Compression sportswear and athletic apparel are all the rage these days. The neighborhood gym is packed with people wearing the latest compression shirts. The rec center is dotted with colorful compression sleeves worn by folks playing pickup sports. On TV some of your favorite athletes are seen wearing compression gear practically all the time.
For something that’s firmly in the athletic mainstream, just what exactly is compression sportswear? There are so many options and opinions out there that it can all just get overwhelming.
In this post - the first of a series focused on compression - we’ll clear the air by providing solid information on compression, including what it is, its history, and the different types. Most important, we’ll share what sets quality compression gear apart.
What Is Compression Sportswear?
Compression sportswear is form-fitting apparel and accessories made of spandex or spandex-like material. By form-fitting, we mean skin tight, since the main purpose is to compress your muscles, providing support and increasing blood flow.
Compression leg garments were originally prescribed by doctors to patients suffering poor circulation to improve blood flow back to the heart and prevent deep vein thrombosis, which are blood clots formed in the legs.
A Brief History of Compression Sportswear
Around the new millennium, athletic companies began to offer more compression garments in sportswear. The idea behind this move was that compression sportswear would take all the benefits of medical compression garments and design sports-specific compression gear that would allow athletes to improve their recovery and subsequent performance.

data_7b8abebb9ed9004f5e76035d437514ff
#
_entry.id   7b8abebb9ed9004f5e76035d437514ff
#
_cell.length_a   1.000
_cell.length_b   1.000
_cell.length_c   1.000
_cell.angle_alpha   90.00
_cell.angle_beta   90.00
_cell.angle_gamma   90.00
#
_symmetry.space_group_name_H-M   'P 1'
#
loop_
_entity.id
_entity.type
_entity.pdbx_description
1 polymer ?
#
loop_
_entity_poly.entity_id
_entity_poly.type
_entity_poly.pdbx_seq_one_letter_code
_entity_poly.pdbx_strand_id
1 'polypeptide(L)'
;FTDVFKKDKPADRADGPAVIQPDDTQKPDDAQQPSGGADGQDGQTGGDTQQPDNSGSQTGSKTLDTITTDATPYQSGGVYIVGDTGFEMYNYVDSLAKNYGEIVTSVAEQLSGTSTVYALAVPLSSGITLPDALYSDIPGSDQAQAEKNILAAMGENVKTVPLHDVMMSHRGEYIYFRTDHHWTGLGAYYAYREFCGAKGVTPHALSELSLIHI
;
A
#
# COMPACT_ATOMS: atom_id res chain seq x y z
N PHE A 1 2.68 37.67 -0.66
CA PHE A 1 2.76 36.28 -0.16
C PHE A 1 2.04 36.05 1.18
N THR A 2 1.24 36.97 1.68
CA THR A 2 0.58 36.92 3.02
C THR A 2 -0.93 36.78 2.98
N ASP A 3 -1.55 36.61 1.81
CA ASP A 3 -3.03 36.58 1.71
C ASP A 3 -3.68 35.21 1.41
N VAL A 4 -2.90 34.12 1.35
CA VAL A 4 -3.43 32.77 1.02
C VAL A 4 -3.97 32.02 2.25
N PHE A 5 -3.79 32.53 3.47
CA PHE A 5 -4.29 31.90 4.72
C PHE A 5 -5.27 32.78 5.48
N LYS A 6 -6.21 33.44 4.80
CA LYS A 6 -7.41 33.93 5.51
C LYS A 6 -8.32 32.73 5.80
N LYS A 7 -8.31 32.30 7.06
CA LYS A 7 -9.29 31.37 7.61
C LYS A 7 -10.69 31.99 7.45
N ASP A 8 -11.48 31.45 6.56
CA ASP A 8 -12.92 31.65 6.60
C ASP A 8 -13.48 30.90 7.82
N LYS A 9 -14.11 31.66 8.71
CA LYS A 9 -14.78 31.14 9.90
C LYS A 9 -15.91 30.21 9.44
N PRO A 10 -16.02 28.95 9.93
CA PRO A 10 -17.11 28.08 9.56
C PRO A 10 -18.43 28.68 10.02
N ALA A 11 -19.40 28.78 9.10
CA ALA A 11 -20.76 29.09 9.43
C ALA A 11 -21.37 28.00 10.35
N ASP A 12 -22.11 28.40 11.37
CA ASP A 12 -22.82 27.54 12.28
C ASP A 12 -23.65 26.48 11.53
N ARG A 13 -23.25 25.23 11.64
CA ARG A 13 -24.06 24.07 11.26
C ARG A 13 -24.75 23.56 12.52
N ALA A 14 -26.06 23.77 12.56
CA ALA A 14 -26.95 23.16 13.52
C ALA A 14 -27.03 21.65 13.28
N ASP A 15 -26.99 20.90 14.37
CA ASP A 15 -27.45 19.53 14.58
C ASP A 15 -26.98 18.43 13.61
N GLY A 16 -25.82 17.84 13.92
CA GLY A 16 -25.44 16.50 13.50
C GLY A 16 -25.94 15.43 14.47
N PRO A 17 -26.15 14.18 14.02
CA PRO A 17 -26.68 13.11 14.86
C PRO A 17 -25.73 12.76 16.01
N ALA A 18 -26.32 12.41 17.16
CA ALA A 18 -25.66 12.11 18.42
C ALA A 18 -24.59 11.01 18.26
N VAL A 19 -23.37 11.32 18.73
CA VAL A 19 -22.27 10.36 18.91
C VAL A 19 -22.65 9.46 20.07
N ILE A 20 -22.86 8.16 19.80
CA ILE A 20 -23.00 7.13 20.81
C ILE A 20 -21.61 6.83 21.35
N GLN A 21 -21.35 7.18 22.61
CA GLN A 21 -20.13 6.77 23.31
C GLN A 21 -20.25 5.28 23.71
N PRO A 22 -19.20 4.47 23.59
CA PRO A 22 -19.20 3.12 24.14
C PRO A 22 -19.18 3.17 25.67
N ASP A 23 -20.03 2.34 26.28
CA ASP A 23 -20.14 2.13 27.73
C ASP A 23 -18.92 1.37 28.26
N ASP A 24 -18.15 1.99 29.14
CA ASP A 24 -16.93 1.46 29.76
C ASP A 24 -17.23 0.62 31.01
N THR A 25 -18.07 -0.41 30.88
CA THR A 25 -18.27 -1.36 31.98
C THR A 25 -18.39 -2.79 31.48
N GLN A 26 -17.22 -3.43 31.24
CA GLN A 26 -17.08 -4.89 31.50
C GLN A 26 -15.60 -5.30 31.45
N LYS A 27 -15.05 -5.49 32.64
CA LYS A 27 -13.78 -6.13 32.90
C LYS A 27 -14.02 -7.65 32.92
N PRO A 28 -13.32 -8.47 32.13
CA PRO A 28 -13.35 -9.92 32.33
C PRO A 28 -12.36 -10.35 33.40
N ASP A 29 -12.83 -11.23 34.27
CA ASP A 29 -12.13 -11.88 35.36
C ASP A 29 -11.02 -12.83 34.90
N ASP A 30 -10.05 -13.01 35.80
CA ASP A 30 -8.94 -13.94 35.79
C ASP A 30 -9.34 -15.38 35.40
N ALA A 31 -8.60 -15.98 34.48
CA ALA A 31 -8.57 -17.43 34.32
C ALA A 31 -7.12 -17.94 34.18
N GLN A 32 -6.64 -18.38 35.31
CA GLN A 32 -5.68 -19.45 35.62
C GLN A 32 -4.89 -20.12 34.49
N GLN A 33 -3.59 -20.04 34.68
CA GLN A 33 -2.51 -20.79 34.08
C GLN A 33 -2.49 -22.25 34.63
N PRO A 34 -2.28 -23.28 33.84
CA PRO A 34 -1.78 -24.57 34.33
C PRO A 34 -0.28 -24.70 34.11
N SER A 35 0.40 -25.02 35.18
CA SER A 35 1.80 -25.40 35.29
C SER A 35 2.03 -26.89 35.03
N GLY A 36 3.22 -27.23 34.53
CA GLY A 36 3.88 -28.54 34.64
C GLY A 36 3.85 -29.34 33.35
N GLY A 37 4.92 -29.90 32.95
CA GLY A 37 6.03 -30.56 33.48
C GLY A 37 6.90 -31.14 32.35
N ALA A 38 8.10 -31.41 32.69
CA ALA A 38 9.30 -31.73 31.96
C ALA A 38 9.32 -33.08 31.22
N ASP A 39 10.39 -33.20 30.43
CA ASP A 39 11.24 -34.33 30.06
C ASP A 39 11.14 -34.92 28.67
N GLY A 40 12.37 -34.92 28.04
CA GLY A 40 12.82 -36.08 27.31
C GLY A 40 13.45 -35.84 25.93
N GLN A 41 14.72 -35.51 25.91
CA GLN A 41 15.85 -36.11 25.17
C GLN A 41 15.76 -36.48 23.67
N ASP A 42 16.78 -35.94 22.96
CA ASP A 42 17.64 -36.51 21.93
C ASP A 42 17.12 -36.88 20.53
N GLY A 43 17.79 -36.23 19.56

As professional and amateur athletes alike wore it more and more, compression sportswear exploded in popularity. An entire line of products emerged focusing on specific muscle groups and parts of the body.
The Different Types of Compression Sportswear
Compression shirts and shorts were some of the earliest examples, offering support to the upper and lower-body core. Soon, compression came to the extremities in the form of sleeves and socks, which supported arms, elbows, knees, calves, and more.
A common question is whether compression sportswear should be worn as a base layer or outer layer. Typically, the product label or description will include that information. As a rule of thumb, compression shorts and pants are typically worn as base layers, and compression sleeves are worn as outer layers. Compression shirts can be worn as either outer layer or base layer.
What Makes Quality Compression Sportswear?
At Enerskin, we believe that quality compression sportswear is found in the materials and craftsmanship of the product. Our revolutionary Hyperflex fabric was carefully tested and developed to provide the exceptional hold of professional grade compression with superior comfort even during the hardest workouts. We use the Odreum Sewing method to construct smoother seams that are virtually tear resistant.
Our new E75 collection of compression sportswear combines compression with kinesiology taping, a popular rehabilitative taping technique. The patented silicone support tape is mapped to the major muscle groups on the body, offering enhanced compression and optimal support. It’s also infused with Germanium, a semiconductor element that’s been shown to increase circulation and reduce pain, stiffness, and swelling.
We’re proud to offer professional-grade athletic gear to anyone that wants to up their own sports, training, or recovery regimen. In our next post, we’ll be covering the benefits of wearing compression sportswear and explaining why it’s a solid investment for any aspiring athlete.